posted by essexjan at 5:10 PM on March 11

I also use Proton, and have used it to watch stuff from all over. The account I have will let me use it on my mobile, but I haven't yet.

It came recommended from some people in IT security at my firm, not that that should sway you.
posted by Gorgik at 5:11 PM on March 11

Best answer: I did a lot of VPN research and settled on ProtonVPN. It and Mullvad are the least shady of the options out there (they're not shady at all). I tried both and stuck with ProtonVPN because it has more server options and is detected by fewer streaming services (most streaming services employ some kind of VPN detection and not all VPNs are equally good at evading those measures).

Most free VPN options are shady and I would not use them.
posted by Anonymous at 5:52 PM on March 11

I've been using Mullvad for a few years. I like it.
posted by ToddBurson at 7:30 PM on March 11

Mozilla sells one. (Caveat: I work there.)
posted by mhoye at 8:31 PM on March 11 [2 favorites]

15 years of information security experience here. It’s really very simple: don’t use a VPN, any VPN, for anything sensitive. It’s less secure than just going about your business on the internet without one.

There are two exceptions:

1. You just want to get around region blocking — this is you! In that case it literally doesn’t matter, use whatever you want. Just remember to turn it off when the match is over.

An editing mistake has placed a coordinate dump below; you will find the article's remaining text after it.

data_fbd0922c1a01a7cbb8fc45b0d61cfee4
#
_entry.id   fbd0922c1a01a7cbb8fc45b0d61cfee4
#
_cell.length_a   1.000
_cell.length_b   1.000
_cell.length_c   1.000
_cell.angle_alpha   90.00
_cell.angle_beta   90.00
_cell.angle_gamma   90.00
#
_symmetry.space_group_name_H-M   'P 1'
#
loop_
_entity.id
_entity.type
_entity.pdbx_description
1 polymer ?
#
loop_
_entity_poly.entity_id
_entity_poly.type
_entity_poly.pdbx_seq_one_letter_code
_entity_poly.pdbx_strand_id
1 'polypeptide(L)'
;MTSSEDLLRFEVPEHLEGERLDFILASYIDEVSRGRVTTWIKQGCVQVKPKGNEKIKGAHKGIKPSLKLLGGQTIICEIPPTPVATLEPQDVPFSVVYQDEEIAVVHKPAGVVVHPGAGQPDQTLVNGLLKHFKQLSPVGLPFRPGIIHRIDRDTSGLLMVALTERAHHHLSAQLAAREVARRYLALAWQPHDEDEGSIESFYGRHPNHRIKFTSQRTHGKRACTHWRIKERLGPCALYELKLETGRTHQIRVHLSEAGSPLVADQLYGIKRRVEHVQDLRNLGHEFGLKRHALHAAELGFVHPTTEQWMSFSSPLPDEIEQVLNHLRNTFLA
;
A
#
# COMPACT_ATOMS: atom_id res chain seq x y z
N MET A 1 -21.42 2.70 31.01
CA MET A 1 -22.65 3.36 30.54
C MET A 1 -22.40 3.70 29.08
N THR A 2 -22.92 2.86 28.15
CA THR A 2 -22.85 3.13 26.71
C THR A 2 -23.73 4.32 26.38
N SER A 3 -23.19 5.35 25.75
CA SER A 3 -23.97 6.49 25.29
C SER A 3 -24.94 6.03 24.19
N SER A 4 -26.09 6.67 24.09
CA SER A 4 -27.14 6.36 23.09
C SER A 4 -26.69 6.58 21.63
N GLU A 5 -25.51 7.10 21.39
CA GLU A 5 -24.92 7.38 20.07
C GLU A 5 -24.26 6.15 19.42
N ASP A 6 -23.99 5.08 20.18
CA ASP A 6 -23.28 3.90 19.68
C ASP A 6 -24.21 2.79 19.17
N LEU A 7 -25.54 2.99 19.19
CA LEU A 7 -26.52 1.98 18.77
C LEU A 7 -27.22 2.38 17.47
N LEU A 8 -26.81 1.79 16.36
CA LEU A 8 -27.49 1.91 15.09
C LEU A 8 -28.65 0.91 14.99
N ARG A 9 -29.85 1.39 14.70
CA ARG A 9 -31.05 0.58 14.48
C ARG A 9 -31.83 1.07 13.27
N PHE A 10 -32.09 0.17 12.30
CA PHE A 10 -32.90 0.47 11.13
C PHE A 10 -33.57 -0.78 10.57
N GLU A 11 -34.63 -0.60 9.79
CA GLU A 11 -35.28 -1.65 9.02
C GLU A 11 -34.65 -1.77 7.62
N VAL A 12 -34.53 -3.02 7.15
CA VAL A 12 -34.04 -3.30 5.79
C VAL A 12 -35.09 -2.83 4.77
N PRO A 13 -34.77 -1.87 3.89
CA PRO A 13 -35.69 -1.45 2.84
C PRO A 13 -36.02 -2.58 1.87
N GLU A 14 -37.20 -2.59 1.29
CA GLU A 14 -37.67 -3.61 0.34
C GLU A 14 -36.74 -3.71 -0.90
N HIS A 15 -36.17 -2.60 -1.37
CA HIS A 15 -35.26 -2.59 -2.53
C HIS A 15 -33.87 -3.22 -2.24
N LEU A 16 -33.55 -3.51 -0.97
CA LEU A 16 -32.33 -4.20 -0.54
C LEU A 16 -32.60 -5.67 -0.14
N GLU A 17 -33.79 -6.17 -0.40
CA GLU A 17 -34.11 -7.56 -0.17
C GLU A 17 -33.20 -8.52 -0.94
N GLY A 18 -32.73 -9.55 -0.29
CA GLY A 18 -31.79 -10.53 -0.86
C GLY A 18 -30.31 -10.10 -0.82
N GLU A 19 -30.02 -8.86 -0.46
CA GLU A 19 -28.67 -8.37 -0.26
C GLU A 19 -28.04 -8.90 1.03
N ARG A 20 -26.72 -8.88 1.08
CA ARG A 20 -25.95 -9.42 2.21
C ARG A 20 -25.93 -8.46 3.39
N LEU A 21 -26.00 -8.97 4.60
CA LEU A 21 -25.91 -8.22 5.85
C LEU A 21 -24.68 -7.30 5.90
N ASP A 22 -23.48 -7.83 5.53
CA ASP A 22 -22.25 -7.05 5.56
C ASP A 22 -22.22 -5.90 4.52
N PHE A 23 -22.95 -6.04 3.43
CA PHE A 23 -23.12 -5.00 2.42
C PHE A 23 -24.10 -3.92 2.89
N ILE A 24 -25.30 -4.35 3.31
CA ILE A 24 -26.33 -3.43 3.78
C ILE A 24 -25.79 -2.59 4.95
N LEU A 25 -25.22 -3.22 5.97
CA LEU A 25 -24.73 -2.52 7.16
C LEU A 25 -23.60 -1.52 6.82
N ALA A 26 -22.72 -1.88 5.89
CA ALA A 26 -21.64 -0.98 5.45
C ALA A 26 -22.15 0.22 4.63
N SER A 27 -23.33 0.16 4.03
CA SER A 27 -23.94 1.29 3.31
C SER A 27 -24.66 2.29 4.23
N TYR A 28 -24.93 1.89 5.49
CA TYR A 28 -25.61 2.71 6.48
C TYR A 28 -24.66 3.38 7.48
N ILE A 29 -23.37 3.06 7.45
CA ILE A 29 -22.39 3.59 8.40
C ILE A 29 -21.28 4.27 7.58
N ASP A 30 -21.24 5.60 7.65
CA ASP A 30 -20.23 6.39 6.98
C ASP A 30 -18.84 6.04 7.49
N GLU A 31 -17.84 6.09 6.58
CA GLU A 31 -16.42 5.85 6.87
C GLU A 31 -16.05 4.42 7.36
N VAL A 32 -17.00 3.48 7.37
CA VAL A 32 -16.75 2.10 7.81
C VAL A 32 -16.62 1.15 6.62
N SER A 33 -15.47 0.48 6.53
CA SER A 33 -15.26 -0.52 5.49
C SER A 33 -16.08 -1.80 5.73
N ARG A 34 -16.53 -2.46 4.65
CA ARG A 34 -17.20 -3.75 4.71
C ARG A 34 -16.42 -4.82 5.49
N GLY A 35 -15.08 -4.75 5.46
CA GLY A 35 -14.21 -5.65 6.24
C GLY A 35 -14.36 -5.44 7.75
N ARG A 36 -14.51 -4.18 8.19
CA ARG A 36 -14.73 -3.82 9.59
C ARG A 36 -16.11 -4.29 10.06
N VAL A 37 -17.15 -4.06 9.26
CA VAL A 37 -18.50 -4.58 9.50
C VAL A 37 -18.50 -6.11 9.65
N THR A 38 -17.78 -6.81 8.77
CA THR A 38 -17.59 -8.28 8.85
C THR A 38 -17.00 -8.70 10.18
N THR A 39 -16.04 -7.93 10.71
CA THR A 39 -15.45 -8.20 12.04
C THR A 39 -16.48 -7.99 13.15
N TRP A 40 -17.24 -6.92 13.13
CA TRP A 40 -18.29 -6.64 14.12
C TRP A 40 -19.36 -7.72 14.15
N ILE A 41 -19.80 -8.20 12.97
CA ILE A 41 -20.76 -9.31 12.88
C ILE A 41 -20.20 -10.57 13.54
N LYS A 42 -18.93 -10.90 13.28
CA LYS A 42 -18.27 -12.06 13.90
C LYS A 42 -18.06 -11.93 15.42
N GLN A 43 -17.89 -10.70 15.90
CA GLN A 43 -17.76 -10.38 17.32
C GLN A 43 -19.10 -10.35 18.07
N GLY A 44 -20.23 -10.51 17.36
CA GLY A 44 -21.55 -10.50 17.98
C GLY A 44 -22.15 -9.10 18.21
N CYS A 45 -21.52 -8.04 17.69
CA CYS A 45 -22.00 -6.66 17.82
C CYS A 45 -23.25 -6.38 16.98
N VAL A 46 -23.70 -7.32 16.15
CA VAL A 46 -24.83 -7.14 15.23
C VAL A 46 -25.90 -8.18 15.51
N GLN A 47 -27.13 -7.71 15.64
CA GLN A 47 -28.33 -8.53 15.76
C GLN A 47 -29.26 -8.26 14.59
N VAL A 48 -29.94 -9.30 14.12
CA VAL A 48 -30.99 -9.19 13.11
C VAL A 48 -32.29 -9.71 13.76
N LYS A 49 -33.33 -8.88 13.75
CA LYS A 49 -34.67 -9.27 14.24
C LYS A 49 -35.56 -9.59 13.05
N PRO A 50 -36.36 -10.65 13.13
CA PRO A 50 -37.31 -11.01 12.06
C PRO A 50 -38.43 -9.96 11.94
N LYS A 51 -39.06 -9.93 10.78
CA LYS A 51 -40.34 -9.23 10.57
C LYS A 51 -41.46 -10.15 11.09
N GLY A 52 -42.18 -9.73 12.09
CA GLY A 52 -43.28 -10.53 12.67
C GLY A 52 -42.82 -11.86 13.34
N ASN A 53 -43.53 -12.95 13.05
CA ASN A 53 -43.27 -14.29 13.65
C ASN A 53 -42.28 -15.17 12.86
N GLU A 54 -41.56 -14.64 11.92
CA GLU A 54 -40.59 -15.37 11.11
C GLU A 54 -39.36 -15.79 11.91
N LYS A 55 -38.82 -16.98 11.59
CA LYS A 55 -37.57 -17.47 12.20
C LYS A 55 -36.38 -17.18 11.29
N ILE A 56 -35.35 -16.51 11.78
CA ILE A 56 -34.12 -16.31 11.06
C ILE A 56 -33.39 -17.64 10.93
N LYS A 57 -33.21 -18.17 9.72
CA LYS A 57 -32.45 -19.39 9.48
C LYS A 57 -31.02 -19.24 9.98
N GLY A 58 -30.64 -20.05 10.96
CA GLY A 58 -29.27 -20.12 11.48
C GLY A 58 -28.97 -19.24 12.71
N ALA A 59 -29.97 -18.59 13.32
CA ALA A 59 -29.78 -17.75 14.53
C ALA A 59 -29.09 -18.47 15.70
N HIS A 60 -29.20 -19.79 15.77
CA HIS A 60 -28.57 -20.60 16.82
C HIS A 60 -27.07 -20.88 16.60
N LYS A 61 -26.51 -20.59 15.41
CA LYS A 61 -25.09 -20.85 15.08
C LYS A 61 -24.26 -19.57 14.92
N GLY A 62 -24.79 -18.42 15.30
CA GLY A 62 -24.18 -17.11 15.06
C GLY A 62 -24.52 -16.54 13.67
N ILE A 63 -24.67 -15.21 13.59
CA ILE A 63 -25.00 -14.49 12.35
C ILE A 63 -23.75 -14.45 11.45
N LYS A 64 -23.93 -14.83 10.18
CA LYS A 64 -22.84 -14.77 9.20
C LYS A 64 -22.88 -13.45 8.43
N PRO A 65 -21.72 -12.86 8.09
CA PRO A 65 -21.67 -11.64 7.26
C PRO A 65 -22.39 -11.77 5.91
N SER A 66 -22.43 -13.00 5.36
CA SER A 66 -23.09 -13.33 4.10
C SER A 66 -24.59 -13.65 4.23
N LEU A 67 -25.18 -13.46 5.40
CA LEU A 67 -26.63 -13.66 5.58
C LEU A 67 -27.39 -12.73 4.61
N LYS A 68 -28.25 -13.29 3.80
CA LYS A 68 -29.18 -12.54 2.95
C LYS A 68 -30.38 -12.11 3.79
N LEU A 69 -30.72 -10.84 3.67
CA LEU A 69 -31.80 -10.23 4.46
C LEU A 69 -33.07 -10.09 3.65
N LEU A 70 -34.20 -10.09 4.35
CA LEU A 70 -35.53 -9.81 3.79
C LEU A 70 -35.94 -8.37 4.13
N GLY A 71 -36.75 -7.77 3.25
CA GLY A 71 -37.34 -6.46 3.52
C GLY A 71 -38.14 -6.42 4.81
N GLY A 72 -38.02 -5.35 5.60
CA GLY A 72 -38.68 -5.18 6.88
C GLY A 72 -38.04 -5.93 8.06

2. It’s a corporate VPN, run by your employer. If they’re competent this is safe, but they may not be so only use it for work.

That’s it. All the other debate here is a mix of marketing, misunderstanding, outdated information, and outright lies. Don’t use a VPN unless your company tells you to, or to watch tennis.
posted by dorothy hawk at 9:03 PM on March 11 [2 favorites]

Mullvad! (I think the one Mozilla sells is rebranded Mullvad)
posted by anadem at 9:14 PM on March 11

very tech savvy individuals, who make it sound like using most vpns will lead to some type of ruin

15 years of information security experience here. It’s really very simple: don’t use a VPN, any VPN, for anything sensitive

The main thing to grasp about IT security is that it's really really easy to get lulled into a false sense of it unless you have a clear understanding of the threats you're trying to secure yourself against. Security is not and never will be something that anybody ever has in any absolute sense. It's not a product you can buy, but it is an attitude you can learn.

The central questions to keep in mind at all times are these: who exactly am I attempting to keep my information away from, what are the consequences of failing to do so, and how much will my adversary need to spend in order to obtain the information I'm trying to hide?